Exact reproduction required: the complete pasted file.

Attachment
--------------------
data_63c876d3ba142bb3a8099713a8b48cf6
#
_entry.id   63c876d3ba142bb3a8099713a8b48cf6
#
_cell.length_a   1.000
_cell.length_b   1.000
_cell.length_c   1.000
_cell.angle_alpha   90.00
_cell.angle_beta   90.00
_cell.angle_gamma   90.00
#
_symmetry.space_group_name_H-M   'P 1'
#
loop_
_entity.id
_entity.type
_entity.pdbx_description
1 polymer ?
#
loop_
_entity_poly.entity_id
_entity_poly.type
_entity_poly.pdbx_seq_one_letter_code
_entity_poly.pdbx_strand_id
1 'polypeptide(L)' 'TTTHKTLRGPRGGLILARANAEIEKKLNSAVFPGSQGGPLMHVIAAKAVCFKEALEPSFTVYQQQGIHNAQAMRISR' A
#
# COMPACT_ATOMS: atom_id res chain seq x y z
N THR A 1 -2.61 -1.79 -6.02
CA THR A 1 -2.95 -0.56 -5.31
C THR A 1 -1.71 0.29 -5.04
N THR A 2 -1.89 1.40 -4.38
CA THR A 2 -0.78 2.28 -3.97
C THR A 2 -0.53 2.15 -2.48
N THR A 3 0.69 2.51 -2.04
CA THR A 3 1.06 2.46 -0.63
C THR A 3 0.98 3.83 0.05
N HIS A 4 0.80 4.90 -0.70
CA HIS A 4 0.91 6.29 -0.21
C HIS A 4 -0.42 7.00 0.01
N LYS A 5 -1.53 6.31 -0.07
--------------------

data_63c876d3ba142bb3a8099713a8b48cf6
#
_entry.id   63c876d3ba142bb3a8099713a8b48cf6
#
_cell.length_a   1.000
_cell.length_b   1.000
_cell.length_c   1.000
_cell.angle_alpha   90.00
_cell.angle_beta   90.00
_cell.angle_gamma   90.00
#
_symmetry.space_group_name_H-M   'P 1'
#
loop_
_entity.id
_entity.type
_entity.pdbx_description
1 polymer ?
#
loop_
_entity_poly.entity_id
_entity_poly.type
_entity_poly.pdbx_seq_one_letter_code
_entity_poly.pdbx_strand_id
1 'polypeptide(L)' 'TTTHKTLRGPRGGLILARANAEIEKKLNSAVFPGSQGGPLMHVIAAKAVCFKEALEPSFTVYQQQGIHNAQAMRISR' A
#
# COMPACT_ATOMS: atom_id res chain seq x y z
N THR A 1 -2.61 -1.79 -6.02
CA THR A 1 -2.95 -0.56 -5.31
C THR A 1 -1.71 0.29 -5.04
N THR A 2 -1.89 1.40 -4.38
CA THR A 2 -0.78 2.28 -3.97
C THR A 2 -0.53 2.15 -2.48
N THR A 3 0.69 2.51 -2.04
CA THR A 3 1.06 2.46 -0.63
C THR A 3 0.98 3.83 0.05
N HIS A 4 0.80 4.90 -0.70
CA HIS A 4 0.91 6.29 -0.21
C HIS A 4 -0.42 7.00 0.01
N LYS A 5 -1.53 6.31 -0.07